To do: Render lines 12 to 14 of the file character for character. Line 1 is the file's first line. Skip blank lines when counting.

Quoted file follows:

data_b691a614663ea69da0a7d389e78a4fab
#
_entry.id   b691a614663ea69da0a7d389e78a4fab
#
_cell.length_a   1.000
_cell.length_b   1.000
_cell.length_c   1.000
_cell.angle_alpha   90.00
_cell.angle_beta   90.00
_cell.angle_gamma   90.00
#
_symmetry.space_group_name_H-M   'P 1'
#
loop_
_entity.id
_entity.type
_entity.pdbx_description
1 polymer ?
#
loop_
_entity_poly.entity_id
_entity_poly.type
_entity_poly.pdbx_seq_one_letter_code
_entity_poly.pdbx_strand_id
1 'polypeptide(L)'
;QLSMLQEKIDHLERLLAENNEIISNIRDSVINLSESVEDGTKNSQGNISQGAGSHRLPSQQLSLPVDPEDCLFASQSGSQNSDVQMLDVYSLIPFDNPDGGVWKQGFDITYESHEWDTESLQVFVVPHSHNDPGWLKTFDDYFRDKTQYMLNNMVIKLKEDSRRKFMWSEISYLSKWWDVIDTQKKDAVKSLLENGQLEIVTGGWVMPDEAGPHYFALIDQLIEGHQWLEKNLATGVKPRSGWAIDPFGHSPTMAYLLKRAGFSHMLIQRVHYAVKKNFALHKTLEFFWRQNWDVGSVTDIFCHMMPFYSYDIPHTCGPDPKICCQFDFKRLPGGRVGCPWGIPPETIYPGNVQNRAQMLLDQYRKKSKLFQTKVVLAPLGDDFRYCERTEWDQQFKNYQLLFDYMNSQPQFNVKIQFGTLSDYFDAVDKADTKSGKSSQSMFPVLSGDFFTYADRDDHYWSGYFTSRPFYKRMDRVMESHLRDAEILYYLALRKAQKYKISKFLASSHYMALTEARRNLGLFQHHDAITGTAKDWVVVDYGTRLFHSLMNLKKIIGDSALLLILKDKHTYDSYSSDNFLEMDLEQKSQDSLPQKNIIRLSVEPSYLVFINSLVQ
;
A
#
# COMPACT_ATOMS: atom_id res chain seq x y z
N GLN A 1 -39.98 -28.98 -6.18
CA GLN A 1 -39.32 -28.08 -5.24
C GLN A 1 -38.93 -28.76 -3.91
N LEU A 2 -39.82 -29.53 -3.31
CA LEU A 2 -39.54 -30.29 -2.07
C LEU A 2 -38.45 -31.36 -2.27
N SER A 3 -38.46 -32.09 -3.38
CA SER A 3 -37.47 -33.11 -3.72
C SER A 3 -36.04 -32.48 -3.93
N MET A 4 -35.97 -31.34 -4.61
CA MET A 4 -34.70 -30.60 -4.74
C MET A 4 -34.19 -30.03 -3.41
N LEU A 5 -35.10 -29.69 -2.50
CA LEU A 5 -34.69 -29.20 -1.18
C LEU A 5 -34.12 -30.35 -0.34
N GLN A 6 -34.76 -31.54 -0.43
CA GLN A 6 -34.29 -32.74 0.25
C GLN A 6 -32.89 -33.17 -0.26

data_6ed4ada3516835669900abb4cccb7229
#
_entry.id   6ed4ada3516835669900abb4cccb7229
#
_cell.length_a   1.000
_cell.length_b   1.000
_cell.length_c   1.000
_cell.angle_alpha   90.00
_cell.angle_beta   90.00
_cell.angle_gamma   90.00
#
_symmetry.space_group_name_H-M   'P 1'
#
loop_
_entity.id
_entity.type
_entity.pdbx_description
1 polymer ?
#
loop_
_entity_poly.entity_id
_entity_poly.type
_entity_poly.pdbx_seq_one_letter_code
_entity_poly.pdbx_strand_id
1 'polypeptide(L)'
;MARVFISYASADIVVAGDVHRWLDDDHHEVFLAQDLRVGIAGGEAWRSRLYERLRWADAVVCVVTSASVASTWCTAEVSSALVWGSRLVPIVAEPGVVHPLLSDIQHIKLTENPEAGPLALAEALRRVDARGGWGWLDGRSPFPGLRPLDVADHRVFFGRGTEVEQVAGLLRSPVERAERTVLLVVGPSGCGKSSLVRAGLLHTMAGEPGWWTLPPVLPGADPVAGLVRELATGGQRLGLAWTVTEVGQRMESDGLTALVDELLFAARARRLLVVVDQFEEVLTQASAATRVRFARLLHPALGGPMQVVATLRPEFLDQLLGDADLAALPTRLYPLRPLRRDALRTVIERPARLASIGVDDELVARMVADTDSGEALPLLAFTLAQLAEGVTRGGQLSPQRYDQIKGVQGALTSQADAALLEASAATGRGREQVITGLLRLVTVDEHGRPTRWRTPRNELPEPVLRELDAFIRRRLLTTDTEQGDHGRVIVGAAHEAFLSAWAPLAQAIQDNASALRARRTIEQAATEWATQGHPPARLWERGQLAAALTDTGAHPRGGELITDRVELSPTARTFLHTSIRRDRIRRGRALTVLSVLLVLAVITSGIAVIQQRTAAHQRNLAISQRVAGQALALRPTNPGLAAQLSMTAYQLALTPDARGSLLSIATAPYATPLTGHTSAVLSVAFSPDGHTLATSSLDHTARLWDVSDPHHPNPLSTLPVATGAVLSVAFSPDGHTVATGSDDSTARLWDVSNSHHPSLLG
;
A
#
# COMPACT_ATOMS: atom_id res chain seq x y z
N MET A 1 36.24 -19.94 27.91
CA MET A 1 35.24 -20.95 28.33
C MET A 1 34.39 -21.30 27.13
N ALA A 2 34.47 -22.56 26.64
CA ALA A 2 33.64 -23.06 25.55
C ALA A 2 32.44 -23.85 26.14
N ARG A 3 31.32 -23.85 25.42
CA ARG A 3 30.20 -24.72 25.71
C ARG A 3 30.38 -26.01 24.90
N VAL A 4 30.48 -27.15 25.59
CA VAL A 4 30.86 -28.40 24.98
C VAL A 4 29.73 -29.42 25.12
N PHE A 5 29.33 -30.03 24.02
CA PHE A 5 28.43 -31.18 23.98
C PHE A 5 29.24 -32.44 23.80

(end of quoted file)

_symmetry.space_group_name_H-M   'P 1'
#
loop_